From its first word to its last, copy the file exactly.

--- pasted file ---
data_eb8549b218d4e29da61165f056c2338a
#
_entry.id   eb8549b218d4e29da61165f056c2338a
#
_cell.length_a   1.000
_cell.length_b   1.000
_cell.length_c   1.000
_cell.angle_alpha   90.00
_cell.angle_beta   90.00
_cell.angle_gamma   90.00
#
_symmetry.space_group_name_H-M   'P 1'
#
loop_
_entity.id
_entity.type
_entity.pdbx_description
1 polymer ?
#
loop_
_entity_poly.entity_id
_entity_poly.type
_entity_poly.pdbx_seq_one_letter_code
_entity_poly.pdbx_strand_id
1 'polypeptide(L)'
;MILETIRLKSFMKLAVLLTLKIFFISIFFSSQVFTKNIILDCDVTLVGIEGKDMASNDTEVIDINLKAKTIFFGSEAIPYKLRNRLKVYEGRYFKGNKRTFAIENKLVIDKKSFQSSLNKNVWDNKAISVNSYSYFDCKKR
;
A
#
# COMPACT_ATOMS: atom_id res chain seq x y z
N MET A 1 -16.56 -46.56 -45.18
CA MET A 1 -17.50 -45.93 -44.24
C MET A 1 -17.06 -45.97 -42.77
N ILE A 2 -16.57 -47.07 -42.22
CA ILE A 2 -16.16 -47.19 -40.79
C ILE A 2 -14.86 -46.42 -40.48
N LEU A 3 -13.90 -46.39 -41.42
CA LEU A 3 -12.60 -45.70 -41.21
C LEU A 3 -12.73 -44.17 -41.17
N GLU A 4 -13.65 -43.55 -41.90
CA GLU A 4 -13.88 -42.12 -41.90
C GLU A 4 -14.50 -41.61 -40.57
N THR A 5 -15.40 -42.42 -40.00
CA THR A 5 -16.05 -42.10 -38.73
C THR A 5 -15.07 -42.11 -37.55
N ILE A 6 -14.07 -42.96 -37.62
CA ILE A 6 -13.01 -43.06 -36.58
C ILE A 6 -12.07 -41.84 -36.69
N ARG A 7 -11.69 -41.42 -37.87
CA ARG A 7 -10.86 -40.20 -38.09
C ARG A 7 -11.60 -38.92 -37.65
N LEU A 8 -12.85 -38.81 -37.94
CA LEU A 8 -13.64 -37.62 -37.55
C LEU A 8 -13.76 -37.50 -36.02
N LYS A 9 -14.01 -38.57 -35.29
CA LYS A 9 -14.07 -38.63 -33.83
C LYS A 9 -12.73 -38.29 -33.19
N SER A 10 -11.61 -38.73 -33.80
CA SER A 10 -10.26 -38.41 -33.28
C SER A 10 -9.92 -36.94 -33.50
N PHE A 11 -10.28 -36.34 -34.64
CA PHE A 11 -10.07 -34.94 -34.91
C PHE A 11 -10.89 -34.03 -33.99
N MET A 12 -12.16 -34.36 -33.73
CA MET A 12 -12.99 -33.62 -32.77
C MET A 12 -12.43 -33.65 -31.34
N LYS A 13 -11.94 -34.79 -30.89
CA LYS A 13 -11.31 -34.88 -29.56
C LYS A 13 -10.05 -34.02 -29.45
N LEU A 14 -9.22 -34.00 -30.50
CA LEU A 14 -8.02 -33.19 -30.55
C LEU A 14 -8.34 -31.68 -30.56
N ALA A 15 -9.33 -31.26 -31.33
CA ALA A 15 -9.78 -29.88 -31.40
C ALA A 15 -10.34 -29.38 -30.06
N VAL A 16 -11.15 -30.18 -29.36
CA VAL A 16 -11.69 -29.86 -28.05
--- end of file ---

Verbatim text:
data_eb8549b218d4e29da61165f056c2338a
#
_entry.id   eb8549b218d4e29da61165f056c2338a
#
_cell.length_a   1.000
_cell.length_b   1.000
_cell.length_c   1.000
_cell.angle_alpha   90.00
_cell.angle_beta   90.00
_cell.angle_gamma   90.00
#
_symmetry.space_group_name_H-M   'P 1'
#
loop_
_entity.id
_entity.type
_entity.pdbx_description
1 polymer ?
#
loop_
_entity_poly.entity_id
_entity_poly.type
_entity_poly.pdbx_seq_one_letter_code
_entity_poly.pdbx_strand_id
1 'polypeptide(L)'
;MILETIRLKSFMKLAVLLTLKIFFISIFFSSQVFTKNIILDCDVTLVGIEGKDMASNDTEVIDINLKAKTIFFGSEAIPYKLRNRLKVYEGRYFKGNKRTFAIENKLVIDKKSFQSSLNKNVWDNKAISVNSYSYFDCKKR
;
A
#
# COMPACT_ATOMS: atom_id res chain seq x y z
N MET A 1 -16.56 -46.56 -45.18
CA MET A 1 -17.50 -45.93 -44.24
C MET A 1 -17.06 -45.97 -42.77
N ILE A 2 -16.57 -47.07 -42.22
CA ILE A 2 -16.16 -47.19 -40.79
C ILE A 2 -14.86 -46.42 -40.48
N LEU A 3 -13.90 -46.39 -41.42
CA LEU A 3 -12.60 -45.70 -41.21
C LEU A 3 -12.73 -44.17 -41.17
N GLU A 4 -13.65 -43.55 -41.90
CA GLU A 4 -13.88 -42.12 -41.90
C GLU A 4 -14.50 -41.61 -40.57
N THR A 5 -15.40 -42.42 -40.00
CA THR A 5 -16.05 -42.10 -38.73
C THR A 5 -15.07 -42.11 -37.55
N ILE A 6 -14.07 -42.96 -37.62
CA ILE A 6 -13.01 -43.06 -36.58
C ILE A 6 -12.07 -41.84 -36.69
N ARG A 7 -11.69 -41.42 -37.87
CA ARG A 7 -10.86 -40.20 -38.09
C ARG A 7 -11.60 -38.92 -37.65
N LEU A 8 -12.85 -38.81 -37.94
CA LEU A 8 -13.64 -37.62 -37.55
C LEU A 8 -13.76 -37.50 -36.02
N LYS A 9 -14.01 -38.57 -35.29
CA LYS A 9 -14.07 -38.63 -33.83
C LYS A 9 -12.73 -38.29 -33.19
N SER A 10 -11.61 -38.73 -33.80
CA SER A 10 -10.26 -38.41 -33.28
C SER A 10 -9.92 -36.94 -33.50
N PHE A 11 -10.28 -36.34 -34.64
CA PHE A 11 -10.07 -34.94 -34.91
C PHE A 11 -10.89 -34.03 -33.99
N MET A 12 -12.16 -34.36 -33.73
CA MET A 12 -12.99 -33.62 -32.77
C MET A 12 -12.43 -33.65 -31.34
N LYS A 13 -11.94 -34.79 -30.89
CA LYS A 13 -11.31 -34.88 -29.56
C LYS A 13 -10.05 -34.02 -29.45
N LEU A 14 -9.22 -34.00 -30.50
CA LEU A 14 -8.02 -33.19 -30.55
C LEU A 14 -8.34 -31.68 -30.56
N ALA A 15 -9.33 -31.26 -31.33
CA ALA A 15 -9.78 -29.88 -31.40
C ALA A 15 -10.34 -29.38 -30.06
N VAL A 16 -11.15 -30.18 -29.36
CA VAL A 16 -11.69 -29.86 -28.05